In 1943, Fairey Aviation had bought 10 more acres of land to add to the 230 acres (93 ha) acquired in 1929, 1930, 1939 and 1942. The company intended to relocate its production facilities from Hayes to the aerodrome. The wartime legislation provided no obligation to pay compensation; Fairey Aviation was offered compensation at the 1939 farming land market rate of £10 per acre, and rejected it. Sir Richard wrote to his co-chairman of Fairey Aviation:
It is manifestly so much easier for the Civil Aviation authorities to look over the airports near London, that the foresight of private companies has made available, and then using government backing forcibly to acquire them, than to go to the infinite trouble that we had in making an aerial survey to find the site, buying the land from different owners, and then building up a fine airfield from what was market-gardening land. And why the haste to proceed? I cannot escape the thought that the hurry is not uninspired by the fact that a post-war government might not be armed with the power or even be willing to take action that is now being rushed through at the expense of the war effort.
After eviction notices in May 1944, demolition of Heathrow domestic and farm buildings, and closing roads entering the site, the new airfield was still under construction at the end of World War II. By then, the plans had already changed from tenuous wartime military use to overt development into an international airport. On 1 January 1946, ownership of the site was transferred from the (military) Air Ministry to the Ministry of Civil Aviation. On 31 May 1946, the newly named London Airport was officially opened for commercial operations.
The legal dispute with the government was finally settled in 1964 for £1,600,000. Fairey's 1930 hangar, in legal limbo for 20 years, and used as Heathrow Airport's fire station and as backdrop for an advertising billboard for BOAC, was then finally demolished.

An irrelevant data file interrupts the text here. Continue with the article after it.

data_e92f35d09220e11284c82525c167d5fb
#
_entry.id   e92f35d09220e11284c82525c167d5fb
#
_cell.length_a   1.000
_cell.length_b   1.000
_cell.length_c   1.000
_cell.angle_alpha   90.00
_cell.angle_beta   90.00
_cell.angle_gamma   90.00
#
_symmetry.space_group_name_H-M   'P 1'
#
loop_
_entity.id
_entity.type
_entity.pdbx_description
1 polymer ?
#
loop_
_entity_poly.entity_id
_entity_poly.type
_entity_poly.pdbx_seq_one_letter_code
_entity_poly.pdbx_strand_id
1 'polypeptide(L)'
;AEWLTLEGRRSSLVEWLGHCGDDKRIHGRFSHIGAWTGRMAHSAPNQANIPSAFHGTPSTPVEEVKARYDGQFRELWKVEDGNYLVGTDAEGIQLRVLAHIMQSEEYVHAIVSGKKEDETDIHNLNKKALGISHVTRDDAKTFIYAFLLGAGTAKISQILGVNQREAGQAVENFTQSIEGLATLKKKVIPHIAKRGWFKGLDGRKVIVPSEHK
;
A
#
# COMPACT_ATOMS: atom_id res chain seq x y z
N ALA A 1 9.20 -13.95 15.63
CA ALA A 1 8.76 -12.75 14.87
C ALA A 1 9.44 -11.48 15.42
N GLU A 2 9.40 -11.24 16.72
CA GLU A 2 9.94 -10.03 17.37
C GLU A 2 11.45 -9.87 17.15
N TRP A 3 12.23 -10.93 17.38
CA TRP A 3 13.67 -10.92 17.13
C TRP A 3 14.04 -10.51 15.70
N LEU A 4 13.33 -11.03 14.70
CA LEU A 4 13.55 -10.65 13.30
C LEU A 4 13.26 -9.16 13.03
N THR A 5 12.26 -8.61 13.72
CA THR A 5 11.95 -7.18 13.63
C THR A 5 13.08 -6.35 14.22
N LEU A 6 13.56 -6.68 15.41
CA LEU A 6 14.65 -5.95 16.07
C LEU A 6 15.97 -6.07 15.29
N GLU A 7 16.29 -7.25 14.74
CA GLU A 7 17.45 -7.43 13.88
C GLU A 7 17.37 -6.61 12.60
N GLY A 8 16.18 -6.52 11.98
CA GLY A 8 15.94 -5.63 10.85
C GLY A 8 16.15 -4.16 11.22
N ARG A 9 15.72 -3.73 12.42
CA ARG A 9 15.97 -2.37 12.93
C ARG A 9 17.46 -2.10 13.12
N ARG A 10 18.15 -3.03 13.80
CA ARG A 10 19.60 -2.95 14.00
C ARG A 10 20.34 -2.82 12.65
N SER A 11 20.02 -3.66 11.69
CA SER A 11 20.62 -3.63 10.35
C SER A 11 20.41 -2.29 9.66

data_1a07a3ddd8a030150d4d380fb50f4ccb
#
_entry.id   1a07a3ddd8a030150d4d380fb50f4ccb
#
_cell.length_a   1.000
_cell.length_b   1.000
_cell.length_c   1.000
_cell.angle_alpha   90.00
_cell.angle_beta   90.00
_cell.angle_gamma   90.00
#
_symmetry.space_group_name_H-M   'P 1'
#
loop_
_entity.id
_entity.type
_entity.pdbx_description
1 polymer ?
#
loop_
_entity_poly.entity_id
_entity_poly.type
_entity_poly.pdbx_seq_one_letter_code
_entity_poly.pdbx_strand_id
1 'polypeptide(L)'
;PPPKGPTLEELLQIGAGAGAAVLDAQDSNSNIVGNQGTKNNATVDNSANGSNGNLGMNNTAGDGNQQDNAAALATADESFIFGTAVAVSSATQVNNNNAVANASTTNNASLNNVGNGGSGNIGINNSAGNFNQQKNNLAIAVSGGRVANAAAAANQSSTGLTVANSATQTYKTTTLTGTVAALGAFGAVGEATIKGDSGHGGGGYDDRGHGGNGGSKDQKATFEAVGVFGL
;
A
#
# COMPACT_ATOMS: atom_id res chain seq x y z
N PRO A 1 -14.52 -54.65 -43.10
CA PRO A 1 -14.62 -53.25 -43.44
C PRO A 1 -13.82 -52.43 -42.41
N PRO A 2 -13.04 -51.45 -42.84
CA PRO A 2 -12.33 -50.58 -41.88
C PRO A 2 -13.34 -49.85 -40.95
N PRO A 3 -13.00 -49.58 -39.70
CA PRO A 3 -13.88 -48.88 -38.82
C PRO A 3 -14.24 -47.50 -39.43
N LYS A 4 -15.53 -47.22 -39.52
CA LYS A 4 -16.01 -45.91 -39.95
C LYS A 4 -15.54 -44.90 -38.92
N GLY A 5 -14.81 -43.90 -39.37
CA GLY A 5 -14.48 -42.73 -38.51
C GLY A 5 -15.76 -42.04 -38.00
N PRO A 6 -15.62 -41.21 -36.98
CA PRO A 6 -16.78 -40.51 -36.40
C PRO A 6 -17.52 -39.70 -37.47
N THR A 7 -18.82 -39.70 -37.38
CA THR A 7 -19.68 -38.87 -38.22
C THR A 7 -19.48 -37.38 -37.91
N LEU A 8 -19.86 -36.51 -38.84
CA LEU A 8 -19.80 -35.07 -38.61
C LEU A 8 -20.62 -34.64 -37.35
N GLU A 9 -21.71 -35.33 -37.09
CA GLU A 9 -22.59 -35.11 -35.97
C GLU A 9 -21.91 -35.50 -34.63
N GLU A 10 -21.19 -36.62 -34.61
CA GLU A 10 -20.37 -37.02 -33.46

- Sherwood, Philip (1999), pp. 53–61; Sherwood, Philip (2009), pp. 62–72
- Sherwood, Tim (1999)
- Taylor (1997)
- Huntley, Ian. The Fairey Hendon. Aircraft Illustrated, January 1974
- Gallop 2005, pp. 18–30
- Smith (2002)
- P. Sherwood 1999, p. 60
- Gallop, Alan. (2005) Time Flies: Heathrow at 60. Stroud: Sutton Publishing ISBN 0-7509-3840-4
- Halpenny, Bruce B. (1992) Action Stations Vol.8: Military Airfields of Greater London. ISBN 1-85260-431-X
- Sherwood, Philip. (1999) Heathrow: 2000 Years of History. Stroud: Sutton Publishing ISBN 0-7509-2132-3
- Sherwood, Philip. (2009) Heathrow: 2000 Years of History. Stroud: The History Press ISBN 978-0-7509-5086-2
- Sherwood, Tim. (1999) Coming in to Land: A Short History of Hounslow, Hanworth and Heston Aerodromes 1911–1946. Heritage Publications (Hounslow Library) ISBN 1-899144-30-7
- Smith, Graham. (2003) Taking to the Skies: the Story of British Aviation 1903–1939. Countryside ISBN 1-85306-815-2
- Smith, Ron. (2002) British Built Aircraft Vol.1. Greater London: Tempus ISBN 0-7524-2770-9
- Sturtivant, Ray. (1995) Fairey Aircraft: in Old Photographs. Alan Sutton ISBN 0-7509-1135-2
- Taylor, H.A. (1974) Fairey Aircraft since 1915. Putnam ISBN 0-370-00065-X.
- Taylor, John WR. (1997) Fairey Aviation: Archive Photographs. Chalford ISBN 0-7524-0684-1
- Longford Residents' Association (thisislongford.com) archived copy at the Wayback Machine
- Aerial View (actually from the North-West) from the Imperial War Museum collection